This is not to say they took no action: Trump’s posts were labeled several times. Perhaps the most famous example is the labeling of Trump’s May 2020 post regarding the protests after George Floyd’s murder. But internal company communications show the degree of executive hand-wringing as they searched for excuses and exceptions to avoid taking harder measures, and Trump retaliated for this incident with an “Executive Order on Preventing Online Censorship” reviewing liability protections for social media platforms—a clear case of government coercion.

This tension between conservative grievance and lack of evidence continues today. In an essay for this collection, former Twitter (now “X”) Head of Site Integrity Yoel Roth describes how rulings in Missouri v. Biden have rested on inaccurate portrayals of his interactions with the federal government. Similarly, Stanford University filed an amicus brief in the case, asserting that the initial injunction in July attributed statements to researchers that were never made. Researchers at the University of Washington who work in partnership with Stanford have also publicly disputed prominent conservative portrayals of their work.

The sum of this is that today, government pressure to carry or amplify certain kinds of speech that platforms would otherwise not is at least as great a threat to the public square as pressure to suppress it. This long-running effort is also a form of jawboning, and controversial laws on social media content moderation in Florida and Texas and congressional hearings over unsubstantiated allegations based on the “Twitter Files” are extensions of it. Censorship and propaganda are complementary: Political actors use both to control the public square, and rarely does one exist without the other. This logic is what allows conservatives to decry content moderation and cancel culture even as they pull books from library shelves, or burn them. The two positions are connected, not contradictory, and together they represent a far greater threat to public discourse than anything in the Missouri v. Biden case. This is evident from the consequences that platforms have already faced in practice: Executives involved in the decision to remove Trump from Facebook, X, and YouTube would probably agree, at least in private, that they paid a higher price for that decision than any failure to suppress misinformation in 2020 (especially at X, where many of them were fired after Elon Musk purchased the company). Tellingly, Trump is allowed back on all three platforms today.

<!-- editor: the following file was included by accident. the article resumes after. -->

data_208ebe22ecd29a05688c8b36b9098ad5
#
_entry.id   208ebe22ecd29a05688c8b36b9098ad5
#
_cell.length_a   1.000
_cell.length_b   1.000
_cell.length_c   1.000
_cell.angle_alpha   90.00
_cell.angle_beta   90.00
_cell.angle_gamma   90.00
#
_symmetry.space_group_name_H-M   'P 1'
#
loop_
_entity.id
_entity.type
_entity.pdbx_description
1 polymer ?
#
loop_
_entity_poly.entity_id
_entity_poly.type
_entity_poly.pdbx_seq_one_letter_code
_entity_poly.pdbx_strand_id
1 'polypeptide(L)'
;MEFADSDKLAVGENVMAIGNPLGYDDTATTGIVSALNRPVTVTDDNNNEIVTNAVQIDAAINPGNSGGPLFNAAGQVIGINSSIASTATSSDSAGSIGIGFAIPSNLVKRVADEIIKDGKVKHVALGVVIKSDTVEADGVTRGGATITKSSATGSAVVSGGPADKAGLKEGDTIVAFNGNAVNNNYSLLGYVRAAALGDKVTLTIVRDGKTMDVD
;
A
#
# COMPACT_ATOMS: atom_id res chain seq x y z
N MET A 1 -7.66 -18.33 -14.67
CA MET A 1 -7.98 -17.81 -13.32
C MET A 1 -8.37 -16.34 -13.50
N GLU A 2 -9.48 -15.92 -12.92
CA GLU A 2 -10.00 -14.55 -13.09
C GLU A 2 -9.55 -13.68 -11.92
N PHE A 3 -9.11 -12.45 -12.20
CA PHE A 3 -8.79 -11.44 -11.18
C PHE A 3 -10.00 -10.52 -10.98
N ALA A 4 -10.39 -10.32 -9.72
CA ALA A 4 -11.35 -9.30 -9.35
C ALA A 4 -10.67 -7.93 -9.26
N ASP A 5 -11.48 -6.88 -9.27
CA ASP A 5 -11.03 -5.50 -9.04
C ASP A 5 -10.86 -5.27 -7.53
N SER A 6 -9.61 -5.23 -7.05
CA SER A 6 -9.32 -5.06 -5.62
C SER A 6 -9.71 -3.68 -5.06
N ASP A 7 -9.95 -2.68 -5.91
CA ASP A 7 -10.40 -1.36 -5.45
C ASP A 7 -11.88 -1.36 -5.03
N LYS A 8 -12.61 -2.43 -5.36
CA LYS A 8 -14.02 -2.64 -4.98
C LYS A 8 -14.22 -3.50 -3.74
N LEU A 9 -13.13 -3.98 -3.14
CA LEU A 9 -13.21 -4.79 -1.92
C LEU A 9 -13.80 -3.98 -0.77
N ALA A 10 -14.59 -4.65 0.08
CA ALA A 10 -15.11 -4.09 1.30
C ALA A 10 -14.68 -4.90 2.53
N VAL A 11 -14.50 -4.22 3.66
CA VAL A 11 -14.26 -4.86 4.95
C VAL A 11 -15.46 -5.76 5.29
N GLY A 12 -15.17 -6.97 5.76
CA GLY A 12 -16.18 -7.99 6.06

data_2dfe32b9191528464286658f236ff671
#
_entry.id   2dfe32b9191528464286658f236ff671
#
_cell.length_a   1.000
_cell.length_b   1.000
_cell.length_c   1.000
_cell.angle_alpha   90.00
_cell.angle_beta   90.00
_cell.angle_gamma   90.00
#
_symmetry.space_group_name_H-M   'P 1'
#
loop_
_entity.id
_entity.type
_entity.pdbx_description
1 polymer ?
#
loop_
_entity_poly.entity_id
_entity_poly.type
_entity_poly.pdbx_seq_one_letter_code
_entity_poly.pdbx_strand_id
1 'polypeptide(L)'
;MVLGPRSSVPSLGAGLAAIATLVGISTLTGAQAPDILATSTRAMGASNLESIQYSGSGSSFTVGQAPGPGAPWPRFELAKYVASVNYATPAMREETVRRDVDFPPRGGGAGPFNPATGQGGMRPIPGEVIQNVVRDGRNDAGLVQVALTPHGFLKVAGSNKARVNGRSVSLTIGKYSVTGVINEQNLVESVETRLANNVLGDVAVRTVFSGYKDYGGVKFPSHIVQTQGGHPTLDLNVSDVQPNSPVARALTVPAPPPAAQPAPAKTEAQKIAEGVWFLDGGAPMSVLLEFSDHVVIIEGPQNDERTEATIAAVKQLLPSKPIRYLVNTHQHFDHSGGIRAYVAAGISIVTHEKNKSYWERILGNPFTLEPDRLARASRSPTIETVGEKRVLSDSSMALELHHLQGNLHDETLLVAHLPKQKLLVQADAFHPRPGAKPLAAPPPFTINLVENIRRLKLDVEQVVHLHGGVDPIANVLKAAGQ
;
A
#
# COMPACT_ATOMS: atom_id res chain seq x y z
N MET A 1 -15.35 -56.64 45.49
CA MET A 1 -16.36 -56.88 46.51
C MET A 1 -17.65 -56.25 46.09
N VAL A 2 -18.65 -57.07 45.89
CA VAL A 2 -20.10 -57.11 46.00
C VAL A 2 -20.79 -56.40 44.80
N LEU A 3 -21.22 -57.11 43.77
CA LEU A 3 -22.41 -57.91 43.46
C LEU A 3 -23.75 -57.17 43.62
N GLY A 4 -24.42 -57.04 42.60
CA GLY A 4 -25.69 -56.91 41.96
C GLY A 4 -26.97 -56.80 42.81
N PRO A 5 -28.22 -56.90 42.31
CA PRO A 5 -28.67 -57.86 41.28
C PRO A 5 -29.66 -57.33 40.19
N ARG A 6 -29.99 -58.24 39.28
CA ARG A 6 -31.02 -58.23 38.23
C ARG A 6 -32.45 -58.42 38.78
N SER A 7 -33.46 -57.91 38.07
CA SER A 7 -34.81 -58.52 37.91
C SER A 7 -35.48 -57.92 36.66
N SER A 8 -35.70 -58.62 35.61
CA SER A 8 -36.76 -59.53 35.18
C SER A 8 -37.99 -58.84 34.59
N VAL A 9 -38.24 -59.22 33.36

Other countries demonstrate the growing danger this trend represents to free expression worldwide, as well as the bind faced by social media companies. Consider that Indian law now requires platforms to appoint in-country “grievance officers” who can be held criminally liable for failure to comply with government takedown requests; X sued the Indian government over the law, and lost. Another rule requires platforms to follow the decisions of government fact-checkers. In Uganda, the government banned Facebook in retaliation for the company’s removal of fake accounts run by the ruling party during an election.